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The Democratic incumbent looking for another four years in the governor's office said Friday that creating jobs always has been his priority and his Republican opponent's plan for Ohio is misguided.
"That's my first job every day that I occupy the governor's office - to fight for Ohio jobs in any way I can," Gov. Ted Strickland said Friday morning during a public forum sponsored by the Toledo Regional Chamber of Commerce. "To fight for Ohio jobs by investing in Ohio's advantages and to fight for jobs by investing in our people."
John Kasich, the Republican candidate for governor of Ohio, is seeking to unseat Mr. Strickland in the Nov. 2 election.
Midway through his remarks Friday, Mr. Strickland began jabbing at claims made by his opponent during the heated campaign.
"Ohio does not have one of the most onerous tax systems in America," the governor said. "Ohio does not have a regulatory system that is discouraging business investment and job growth. I said that for a purpose, because I think you may have heard otherwise, and I think such statements read throughout our state and beyond our borders can be harmful to the growth of our economy."
Mr. Strickland again pointed out how Mr. Kasich has worked on Wall Street, where the economic downtown started.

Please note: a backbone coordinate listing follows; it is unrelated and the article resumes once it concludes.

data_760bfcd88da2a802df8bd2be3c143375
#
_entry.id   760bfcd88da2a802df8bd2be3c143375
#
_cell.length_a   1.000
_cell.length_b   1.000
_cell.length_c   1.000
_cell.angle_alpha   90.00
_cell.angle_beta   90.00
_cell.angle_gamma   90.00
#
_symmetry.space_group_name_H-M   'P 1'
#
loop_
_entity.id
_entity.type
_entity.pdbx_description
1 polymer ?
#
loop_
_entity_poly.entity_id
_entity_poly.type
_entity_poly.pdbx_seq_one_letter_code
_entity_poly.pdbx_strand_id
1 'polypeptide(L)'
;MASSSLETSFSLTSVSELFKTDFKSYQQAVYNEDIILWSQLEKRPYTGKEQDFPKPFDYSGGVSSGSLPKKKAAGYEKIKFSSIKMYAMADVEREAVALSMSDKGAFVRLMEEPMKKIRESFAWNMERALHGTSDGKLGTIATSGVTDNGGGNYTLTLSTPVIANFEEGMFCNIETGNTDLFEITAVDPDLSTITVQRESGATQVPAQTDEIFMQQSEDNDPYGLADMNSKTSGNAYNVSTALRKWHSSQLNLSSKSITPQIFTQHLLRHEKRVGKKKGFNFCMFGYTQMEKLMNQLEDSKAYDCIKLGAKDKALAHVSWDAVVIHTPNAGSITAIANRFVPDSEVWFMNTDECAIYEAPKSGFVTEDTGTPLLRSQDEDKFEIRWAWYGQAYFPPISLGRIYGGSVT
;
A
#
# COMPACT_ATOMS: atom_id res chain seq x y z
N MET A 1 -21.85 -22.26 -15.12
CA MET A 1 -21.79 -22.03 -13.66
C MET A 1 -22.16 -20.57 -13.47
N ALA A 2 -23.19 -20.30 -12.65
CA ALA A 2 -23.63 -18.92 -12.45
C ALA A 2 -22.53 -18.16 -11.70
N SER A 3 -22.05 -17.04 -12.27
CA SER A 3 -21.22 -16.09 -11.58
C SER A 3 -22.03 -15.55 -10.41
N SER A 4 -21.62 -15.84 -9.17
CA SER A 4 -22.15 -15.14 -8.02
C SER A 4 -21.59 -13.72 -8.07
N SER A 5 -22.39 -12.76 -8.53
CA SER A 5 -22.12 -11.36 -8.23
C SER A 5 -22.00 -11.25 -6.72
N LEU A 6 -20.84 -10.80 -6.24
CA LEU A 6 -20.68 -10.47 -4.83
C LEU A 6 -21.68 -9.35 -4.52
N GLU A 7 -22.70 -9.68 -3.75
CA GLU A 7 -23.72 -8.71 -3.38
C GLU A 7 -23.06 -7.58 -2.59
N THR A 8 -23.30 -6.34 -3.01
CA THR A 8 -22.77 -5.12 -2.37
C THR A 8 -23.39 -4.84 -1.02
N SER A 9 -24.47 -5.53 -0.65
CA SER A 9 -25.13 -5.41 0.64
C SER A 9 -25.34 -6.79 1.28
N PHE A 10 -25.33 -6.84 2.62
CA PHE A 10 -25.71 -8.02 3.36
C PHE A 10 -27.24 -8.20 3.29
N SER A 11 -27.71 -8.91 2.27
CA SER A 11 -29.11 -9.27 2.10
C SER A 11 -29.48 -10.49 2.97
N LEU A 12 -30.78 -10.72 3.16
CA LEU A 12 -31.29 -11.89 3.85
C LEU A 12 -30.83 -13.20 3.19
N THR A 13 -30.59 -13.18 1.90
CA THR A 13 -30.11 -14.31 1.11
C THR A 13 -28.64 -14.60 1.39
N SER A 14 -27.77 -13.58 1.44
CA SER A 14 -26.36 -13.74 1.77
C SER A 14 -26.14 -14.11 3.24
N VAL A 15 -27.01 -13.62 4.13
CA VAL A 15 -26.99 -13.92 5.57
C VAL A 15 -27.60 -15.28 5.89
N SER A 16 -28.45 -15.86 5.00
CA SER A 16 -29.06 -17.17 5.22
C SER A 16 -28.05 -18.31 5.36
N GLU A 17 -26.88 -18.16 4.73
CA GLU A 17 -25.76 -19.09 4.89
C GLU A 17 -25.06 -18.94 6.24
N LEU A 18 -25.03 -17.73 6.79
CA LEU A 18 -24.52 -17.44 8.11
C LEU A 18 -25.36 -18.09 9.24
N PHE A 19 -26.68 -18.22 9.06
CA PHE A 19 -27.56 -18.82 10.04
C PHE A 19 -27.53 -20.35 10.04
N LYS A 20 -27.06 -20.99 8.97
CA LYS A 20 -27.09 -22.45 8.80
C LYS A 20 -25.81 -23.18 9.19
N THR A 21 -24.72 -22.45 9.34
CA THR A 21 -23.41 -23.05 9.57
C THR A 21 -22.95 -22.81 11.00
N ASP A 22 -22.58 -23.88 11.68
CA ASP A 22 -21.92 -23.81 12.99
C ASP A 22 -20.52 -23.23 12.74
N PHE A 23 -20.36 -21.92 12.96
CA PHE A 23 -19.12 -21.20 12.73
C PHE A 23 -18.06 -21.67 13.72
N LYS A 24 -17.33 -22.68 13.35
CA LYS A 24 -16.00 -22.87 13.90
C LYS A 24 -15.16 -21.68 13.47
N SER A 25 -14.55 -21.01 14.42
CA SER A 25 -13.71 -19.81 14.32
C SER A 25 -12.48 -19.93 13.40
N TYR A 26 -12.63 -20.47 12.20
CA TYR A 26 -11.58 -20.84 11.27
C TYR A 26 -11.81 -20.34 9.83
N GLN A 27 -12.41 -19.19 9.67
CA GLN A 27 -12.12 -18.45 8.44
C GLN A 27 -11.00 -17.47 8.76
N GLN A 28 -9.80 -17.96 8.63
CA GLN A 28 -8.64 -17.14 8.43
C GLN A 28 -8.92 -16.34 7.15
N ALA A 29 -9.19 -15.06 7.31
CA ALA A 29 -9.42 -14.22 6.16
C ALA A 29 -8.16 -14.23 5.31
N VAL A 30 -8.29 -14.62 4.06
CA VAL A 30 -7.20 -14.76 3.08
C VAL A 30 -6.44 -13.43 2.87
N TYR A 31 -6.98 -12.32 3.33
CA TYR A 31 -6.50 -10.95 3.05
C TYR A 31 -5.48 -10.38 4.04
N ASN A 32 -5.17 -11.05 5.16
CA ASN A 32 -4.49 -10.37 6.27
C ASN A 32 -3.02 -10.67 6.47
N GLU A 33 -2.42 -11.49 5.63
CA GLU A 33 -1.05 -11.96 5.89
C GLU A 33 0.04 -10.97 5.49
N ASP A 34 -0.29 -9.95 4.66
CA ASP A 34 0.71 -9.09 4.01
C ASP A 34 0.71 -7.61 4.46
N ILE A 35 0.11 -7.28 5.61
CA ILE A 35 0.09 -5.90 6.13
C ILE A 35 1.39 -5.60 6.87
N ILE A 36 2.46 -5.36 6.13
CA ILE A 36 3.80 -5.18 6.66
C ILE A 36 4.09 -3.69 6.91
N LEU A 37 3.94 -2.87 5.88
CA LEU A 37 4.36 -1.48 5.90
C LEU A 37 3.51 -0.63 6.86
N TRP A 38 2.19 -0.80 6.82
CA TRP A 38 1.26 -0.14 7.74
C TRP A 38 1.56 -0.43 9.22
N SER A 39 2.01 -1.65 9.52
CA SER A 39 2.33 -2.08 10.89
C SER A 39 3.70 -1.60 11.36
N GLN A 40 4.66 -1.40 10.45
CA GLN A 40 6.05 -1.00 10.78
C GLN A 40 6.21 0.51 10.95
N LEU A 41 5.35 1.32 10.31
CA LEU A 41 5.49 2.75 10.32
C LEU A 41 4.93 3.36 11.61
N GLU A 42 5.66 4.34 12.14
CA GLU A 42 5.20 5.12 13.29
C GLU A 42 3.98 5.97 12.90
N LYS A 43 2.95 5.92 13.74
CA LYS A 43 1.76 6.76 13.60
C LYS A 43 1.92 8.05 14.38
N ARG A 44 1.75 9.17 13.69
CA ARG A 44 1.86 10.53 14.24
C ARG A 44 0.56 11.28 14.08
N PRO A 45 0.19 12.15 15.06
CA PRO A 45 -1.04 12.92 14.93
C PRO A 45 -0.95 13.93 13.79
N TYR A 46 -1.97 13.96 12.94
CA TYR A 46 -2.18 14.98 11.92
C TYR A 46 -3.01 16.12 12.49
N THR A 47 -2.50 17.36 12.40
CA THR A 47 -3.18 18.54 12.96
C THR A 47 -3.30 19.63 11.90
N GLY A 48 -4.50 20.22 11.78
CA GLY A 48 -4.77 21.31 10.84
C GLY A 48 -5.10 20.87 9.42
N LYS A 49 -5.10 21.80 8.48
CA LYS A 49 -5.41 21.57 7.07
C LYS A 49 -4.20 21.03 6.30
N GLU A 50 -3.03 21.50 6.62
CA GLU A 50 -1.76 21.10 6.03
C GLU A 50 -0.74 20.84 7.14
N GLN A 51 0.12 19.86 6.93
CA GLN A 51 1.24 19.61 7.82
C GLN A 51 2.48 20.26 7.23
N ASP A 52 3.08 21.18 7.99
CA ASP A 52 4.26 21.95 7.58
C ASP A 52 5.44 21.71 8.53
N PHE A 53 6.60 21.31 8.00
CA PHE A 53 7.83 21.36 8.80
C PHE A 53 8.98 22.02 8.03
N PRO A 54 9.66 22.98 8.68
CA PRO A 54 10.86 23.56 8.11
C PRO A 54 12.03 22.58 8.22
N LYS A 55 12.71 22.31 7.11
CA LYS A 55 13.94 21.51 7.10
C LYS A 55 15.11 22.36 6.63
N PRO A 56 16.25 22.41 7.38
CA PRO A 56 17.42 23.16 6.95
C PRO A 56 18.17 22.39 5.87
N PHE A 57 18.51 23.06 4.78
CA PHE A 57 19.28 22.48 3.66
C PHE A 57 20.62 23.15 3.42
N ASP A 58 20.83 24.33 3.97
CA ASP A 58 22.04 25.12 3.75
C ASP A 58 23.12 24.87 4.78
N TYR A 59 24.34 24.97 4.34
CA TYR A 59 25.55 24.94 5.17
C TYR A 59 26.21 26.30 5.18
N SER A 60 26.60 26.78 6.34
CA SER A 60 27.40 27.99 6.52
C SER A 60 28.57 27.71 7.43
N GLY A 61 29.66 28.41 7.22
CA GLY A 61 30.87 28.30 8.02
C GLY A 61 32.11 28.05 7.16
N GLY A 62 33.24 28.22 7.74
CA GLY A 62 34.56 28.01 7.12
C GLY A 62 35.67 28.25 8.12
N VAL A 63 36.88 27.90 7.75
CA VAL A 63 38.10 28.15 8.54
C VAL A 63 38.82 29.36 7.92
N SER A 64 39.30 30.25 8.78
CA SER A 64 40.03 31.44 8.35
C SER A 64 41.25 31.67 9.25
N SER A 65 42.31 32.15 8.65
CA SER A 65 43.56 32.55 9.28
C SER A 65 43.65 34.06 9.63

From 2001 to 2008, Mr. Kasich was a regional managing director of Lehman Brothers, the Wall Street firm that collapsed in 2008 and helped usher in a financial crisis.
Mr. Strickland said he has cut taxes, trimmed bureaucracy, and positioned Ohio for business investment, while Mr. Kasich was looking out for Wall Street.
Kasich spokesman Rob Nichols Friday fired back at the governor's comments.
"It is an obvious attempt to deflect the conversation away from his own failed record," Mr. Nichols said. "Under his watch, we have lost nearly 400,000 jobs."
The governor spoke at the Good Government Pre-Election Speaker Series sponsored by the Chamber and EPIC Toledo, to which the public was invited. The chamber is not making an endorsement in the governor's race, said Mark V'Soske, the chamber's president.
Mr. Strickland opened his speech with a story about his parents losing a home to a flood and another to a bank before, having a third home destroyed by fire when he was 5.
"When you lose your home, you can't rebuild overnight, but you can rebuild every day," he said. "When you are hit by an international economic tidal wave as we have been, you can't rebuild overnight, but you can rebuild every day."
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